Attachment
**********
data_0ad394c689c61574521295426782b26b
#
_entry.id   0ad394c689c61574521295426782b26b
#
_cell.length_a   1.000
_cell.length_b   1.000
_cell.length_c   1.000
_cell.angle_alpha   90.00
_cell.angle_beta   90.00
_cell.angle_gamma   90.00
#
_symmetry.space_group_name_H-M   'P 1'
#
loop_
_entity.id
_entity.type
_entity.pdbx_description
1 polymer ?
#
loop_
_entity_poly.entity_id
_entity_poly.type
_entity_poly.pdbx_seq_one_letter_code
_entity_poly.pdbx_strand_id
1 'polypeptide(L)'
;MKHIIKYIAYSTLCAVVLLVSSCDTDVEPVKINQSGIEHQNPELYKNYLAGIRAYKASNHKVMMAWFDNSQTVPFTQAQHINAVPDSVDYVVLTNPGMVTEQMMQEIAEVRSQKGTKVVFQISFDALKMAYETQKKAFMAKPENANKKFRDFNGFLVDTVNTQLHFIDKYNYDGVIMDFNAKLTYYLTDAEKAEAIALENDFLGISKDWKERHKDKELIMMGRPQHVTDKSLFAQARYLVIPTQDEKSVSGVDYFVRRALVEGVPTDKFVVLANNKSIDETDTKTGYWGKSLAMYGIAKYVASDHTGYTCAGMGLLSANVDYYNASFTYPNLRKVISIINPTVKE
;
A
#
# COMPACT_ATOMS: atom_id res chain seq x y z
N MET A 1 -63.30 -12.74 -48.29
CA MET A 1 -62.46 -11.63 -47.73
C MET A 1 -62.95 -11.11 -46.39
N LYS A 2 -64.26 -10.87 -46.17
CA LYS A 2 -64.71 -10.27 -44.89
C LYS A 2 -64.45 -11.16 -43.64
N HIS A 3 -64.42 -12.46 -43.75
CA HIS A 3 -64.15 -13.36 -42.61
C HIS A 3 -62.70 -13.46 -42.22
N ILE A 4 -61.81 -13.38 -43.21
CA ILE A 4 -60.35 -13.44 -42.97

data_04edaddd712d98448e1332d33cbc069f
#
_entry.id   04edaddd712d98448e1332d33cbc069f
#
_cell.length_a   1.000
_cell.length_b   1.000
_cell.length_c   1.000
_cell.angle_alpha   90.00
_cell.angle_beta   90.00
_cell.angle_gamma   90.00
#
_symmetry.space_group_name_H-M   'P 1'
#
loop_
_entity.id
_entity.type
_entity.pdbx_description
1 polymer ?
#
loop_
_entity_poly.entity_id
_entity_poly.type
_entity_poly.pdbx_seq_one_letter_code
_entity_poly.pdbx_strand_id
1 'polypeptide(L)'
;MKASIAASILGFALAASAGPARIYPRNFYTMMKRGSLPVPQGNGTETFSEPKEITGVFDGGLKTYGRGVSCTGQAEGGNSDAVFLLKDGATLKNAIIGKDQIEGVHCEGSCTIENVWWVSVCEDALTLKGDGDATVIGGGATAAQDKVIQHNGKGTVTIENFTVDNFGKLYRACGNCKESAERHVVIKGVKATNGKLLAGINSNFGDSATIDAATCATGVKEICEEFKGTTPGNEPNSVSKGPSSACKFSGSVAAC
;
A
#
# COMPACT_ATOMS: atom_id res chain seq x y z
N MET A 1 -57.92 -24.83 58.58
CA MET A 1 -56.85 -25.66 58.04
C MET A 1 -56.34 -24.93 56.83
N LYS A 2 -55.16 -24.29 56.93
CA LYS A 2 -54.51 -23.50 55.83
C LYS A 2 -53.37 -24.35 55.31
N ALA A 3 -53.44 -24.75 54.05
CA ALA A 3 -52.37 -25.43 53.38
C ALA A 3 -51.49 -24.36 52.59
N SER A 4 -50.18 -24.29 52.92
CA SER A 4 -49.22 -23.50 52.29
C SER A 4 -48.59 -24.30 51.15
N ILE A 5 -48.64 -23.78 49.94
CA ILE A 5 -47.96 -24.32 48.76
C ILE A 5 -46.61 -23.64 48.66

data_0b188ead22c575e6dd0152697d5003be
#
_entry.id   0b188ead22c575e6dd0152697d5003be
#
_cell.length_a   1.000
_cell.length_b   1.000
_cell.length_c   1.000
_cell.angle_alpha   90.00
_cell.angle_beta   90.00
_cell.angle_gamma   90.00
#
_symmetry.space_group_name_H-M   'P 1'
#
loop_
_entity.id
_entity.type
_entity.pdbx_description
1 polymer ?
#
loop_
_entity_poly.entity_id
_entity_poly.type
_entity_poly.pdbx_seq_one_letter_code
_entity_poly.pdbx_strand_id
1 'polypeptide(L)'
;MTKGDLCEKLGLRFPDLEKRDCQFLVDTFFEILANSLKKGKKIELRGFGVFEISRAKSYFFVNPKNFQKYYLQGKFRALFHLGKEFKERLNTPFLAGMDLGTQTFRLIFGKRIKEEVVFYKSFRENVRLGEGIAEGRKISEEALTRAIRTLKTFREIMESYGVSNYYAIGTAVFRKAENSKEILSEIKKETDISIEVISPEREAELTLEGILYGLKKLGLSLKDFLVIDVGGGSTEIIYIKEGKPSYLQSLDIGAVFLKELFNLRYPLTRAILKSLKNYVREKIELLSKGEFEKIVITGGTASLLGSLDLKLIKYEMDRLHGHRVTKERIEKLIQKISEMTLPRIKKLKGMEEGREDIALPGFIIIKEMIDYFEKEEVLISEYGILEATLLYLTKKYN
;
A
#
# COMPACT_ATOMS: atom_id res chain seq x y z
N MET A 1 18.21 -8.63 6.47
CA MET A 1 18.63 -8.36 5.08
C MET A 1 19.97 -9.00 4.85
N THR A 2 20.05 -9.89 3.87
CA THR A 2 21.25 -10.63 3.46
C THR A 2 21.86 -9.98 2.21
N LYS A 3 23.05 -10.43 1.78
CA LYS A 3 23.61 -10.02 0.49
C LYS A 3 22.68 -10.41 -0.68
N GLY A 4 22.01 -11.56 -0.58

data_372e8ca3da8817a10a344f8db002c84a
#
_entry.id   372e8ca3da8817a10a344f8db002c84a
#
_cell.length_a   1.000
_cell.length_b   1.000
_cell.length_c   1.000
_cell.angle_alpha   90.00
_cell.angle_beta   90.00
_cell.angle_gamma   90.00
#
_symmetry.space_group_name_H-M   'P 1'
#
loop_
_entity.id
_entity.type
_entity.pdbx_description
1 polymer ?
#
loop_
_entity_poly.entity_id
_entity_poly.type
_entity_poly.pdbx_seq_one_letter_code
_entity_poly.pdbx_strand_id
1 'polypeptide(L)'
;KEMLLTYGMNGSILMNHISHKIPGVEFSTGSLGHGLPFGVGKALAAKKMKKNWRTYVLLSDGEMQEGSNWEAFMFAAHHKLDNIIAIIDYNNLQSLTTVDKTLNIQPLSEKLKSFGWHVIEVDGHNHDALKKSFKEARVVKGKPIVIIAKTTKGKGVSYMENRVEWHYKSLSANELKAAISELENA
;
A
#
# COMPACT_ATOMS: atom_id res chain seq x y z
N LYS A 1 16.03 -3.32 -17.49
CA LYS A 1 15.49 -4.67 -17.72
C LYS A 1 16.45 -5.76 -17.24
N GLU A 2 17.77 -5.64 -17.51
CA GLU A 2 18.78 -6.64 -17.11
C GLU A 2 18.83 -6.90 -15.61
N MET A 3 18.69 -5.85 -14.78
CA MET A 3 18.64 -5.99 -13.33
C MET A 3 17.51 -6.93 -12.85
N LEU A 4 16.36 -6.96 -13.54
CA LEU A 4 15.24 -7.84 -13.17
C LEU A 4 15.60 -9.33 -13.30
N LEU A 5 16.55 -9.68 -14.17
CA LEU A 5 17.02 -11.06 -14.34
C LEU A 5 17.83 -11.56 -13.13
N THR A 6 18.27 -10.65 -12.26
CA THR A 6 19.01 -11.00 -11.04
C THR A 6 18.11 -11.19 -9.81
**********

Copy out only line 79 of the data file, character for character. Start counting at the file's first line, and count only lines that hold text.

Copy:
CA ALA A 3 -52.37 -25.43 53.38